As middle age wraps me in its corduroy embrace, I tell myself that I used to do cool things.
Don’t get me wrong: I’m not pretending I was cool. But, sometimes, when my knees click alarmingly, I think of white-knuckle experiences, massive laughs and dreadful judgment calls and remember fun in my youth.
So it is a surprise that my kids’ interest in my past begins and ends with arcade games. Like a geeky version of “What did you do in the war, Daddy?”, they pepper me with questions about the golden age of coin-op games. I answer them with bemusement.
Consoling myself that it’s better than telling the cherubs about the time I got wasted at a Tori Amos gig, I gravely deliver wisdom won at great cost.
Actually, it cost 10p per play in the arcade in Reform Street, Dundee, and the closest thing to wisdom was picking up tips by watching a bigger kid play, but the children hang on my every word.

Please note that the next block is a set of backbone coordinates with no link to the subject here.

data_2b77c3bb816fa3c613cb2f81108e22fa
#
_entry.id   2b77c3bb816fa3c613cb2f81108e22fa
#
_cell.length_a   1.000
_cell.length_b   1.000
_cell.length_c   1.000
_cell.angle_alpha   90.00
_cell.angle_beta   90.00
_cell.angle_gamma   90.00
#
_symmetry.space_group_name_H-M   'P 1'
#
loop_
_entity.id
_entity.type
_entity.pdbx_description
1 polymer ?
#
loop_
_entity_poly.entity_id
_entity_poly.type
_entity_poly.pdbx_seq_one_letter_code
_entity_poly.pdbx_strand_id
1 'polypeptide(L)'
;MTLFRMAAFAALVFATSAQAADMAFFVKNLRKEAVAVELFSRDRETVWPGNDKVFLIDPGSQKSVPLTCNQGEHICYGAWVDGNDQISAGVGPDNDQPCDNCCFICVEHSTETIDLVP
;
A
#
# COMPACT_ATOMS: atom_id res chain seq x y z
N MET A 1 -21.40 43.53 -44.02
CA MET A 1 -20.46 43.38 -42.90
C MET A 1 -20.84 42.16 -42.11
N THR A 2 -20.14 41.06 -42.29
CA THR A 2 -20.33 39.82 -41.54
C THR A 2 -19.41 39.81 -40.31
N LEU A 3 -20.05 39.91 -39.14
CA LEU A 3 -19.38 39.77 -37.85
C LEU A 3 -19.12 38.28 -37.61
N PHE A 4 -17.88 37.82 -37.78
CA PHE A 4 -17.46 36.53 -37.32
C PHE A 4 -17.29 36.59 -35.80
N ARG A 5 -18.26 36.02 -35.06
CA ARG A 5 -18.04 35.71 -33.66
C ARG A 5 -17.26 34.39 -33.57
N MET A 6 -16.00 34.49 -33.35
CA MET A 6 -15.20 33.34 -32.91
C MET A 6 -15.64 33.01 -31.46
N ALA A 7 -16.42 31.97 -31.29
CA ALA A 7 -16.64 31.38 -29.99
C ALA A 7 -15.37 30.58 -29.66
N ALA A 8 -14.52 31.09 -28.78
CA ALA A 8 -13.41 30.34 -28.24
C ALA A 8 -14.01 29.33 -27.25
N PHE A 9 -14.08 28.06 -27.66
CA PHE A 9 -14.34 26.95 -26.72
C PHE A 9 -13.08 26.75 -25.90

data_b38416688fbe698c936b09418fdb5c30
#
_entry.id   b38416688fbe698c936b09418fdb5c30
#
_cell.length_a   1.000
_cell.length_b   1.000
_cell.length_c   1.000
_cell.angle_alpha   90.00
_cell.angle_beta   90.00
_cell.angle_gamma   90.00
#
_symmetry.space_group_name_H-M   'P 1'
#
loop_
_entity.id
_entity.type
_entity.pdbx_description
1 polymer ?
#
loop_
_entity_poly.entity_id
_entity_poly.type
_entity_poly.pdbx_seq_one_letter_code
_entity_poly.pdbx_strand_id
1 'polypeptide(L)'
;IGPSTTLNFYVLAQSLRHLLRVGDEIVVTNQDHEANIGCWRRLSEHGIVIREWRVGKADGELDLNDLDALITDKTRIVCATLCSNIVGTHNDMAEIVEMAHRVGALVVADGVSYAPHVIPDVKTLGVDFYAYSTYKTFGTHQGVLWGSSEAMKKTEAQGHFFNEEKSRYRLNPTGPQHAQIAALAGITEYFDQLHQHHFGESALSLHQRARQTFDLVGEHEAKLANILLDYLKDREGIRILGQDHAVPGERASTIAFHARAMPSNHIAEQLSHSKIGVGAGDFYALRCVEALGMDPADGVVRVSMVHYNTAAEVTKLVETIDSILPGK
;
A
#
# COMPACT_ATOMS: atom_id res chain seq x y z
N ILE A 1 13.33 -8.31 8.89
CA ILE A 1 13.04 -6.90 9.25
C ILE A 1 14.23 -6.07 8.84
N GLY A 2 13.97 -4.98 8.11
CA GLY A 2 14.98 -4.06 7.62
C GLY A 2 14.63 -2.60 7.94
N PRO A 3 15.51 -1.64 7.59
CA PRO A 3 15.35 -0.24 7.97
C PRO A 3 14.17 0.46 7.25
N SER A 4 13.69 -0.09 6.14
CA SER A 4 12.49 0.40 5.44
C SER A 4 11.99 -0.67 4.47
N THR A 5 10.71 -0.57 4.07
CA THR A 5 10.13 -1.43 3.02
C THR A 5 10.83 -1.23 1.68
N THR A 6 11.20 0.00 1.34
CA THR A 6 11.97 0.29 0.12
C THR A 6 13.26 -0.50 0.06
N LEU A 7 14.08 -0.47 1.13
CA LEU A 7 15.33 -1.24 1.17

The ’80s are topping the ever-turning wheel of nostalgia, as shown by a repeated need to tell my kids they can’t watch Stranger Things.
Retro gaming is bigger than Mario after a mushroom. This was shown when the reintroduction, in updated form, of the Super Nintendo Entertainment System (which just sneaks into the 1990s but still counts) caused a frenzy last month, with people queuing overnight and shops selling out in minutes.
So I asked Facebook friends about their favourite old games and they merrily posted about Skool Daze, Manic Miner and Daley Thompson’s Decathlon, even arguing the merits of the ZX Spectrum versus the Commodore 64. (Speccy wins, hands down.)
And that took me to YouTube, which has walkthroughs of hundreds of games and sucked me in for two days, including 36 hypnotic minutes of Spyhunter gameplay. Hang on, I thought. This might be…cool. This was unexpected and stressful. I don’t know if I’m ready for socially-acceptable geek chic.
I hit on a solution within seconds. I told my children some jokes and they rewarded me with eye rolls and rapid departures. The cosmic balance was restored.
Game over, space cadet.